Harold W. (Bill) Kohl III, Professor of Epidemiology at the UTHealth Houston School of Public Health in Austin and Research Professor of Kinesiology and Health Education at the University of Texas at Austin, died on January 7, 2024. He was regarded as a luminary in public health, epidemiology, and physical activity research.
An esteemed educator, mentor, and researcher, Kohl dedicated over four decades to advancing the scientific understanding of physical fitness and its impact on health and disease, conducting work at UTHealth Houston, University of South Carolina’s School of Public Health, the Cooper Institute for Aerobics Research, the Baylor Sports Medicine Institute, and the Physical Activity & Health Branch of the Centers for Disease Control and Prevention. He leaves behind a legacy that will resonate with generations to come.
Kohl authored nearly 300 articles with over 42,000 citations and an h-index of 74, highlighting his profound influence on the scientific community. His 1989 JAMA paper (“Physical fitness and all-cause mortality: a prospective study of healthy men and women”) fundamentally reshaped the public’s understanding of physical fitness as a primary risk factor for health and disease and has been cited over 6,000 times; his 2012 paper in The Lancet (“The pandemic of physical inactivity: Global action for public health”) accelerated global recognition of physical activity as a critical public health issue, garnering nearly 3,600 citations. In addition to his scientific publications, he was the lead author of important and essential textbooks in physical activity, including Foundations of Physical Activity and Public Health and Foundations of Kinesiology: A Modern Integrated Approach. He served as the Editor-in-Chief of the Journal of Physical Activity and Health from 2007 to 2011 and was eventually appointed Editor Emeritus.
He was a pivotal leader, driving policy and guideline changes for physical activity and public health both in the United States and globally. At the national level, he served as a Member of the Steering Committee of the U.S. Department of Health and Human Services for the 2008 Physical Activity Guidelines for Americans; Committee Chair for the 2013 Institute of Medicine Report on Physical Activity and Physical Education in the School Environment (Educating the Student Body: Taking Physical Activity and Physical Education to School); Chair of the U.S. National Physical Activity Plan; and Chair of the Science Board of the President’s Council on Physical Fitness, Sports, and Nutrition. In line with his visionary mindset, in 2022, Kohl developed Active Texas 2030, leading a series of nine webinars for the project.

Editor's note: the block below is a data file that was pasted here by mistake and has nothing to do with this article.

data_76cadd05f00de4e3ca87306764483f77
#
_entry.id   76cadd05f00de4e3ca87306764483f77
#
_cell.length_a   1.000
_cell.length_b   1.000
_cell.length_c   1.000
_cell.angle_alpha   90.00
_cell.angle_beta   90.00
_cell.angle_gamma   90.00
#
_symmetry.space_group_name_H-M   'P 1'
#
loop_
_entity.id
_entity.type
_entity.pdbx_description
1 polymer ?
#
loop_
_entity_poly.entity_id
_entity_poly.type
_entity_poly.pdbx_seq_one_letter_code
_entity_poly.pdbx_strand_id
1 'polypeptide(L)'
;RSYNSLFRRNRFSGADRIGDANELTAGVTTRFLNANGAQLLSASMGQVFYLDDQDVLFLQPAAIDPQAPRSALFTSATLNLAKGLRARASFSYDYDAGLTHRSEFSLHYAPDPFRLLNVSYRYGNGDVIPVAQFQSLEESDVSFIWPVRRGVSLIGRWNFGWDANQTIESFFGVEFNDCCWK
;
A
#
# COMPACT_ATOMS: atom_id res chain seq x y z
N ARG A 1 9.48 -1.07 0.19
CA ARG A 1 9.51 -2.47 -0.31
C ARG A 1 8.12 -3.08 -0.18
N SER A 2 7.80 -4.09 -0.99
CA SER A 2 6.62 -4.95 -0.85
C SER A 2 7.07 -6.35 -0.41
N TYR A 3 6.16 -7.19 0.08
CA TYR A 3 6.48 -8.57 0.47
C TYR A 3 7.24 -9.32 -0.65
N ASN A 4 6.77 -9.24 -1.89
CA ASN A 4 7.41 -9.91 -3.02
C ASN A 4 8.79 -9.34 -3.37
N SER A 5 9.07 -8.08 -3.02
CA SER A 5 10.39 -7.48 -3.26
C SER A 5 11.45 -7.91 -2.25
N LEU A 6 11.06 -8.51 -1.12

Internationally, Kohl envisioned and led multiple transformational initiatives that elevated the status of physical activity within global public health research and promotion. He founded the International Society of Physical Activity and Health (ISPAH) in 2007, serving as the Inaugural President. He also served as Senior Member of the Steering Committee of The Lancet Physical Activity Series in 2012, 2016, 2021, and 2024 (forthcoming); Member of the Steering Committee for the Global Observatory on Physical Activity (GoPA!); Member of the Physical Activity Network of the Americas (RAFA-PANA); and Founding Member and Senior Scientific Advisor for the Latin American Society of Physical Activity and Health. Several of Kohl’s efforts were centered on building global capacity for physical activity and public health research; he taught international courses in Mexico, Brazil, Colombia, Costa Rica, Chile, Malaysia, Thailand, Aruba, and Puerto Rico, among others.
During his career, Kohl received numerous awards, including being inducted as a Fellow of the American College of Sports Medicine (both the national and the Texas chapter), the National Academy of Kinesiology, and an Inaugural Fellow of the International Society for Physical Activity and Health.
Most importantly, Kohl will be remembered for his unwavering commitment to nurturing future public health leaders, particularly at the School of Public Health in Austin, where he was one of the first faculty members. He was directing the acquisition and buildout of a new space for the Austin location, organized the university’s Physical Activity and Public Health Certificate Program, and led the Texas Physical Activity Research Collaborative, a physical activity and public health interest group with faculty and students across UT System institutions. As Associate Dean for Academic Affairs in Austin, he made doctoral studies in public health more accessible by establishing the Austin Faculty Opportunity Scholarship. Throughout his career, he advised and mentored over 80 students, postdoctoral fellows, and junior faculty members, several of whom have gone on to exemplary careers.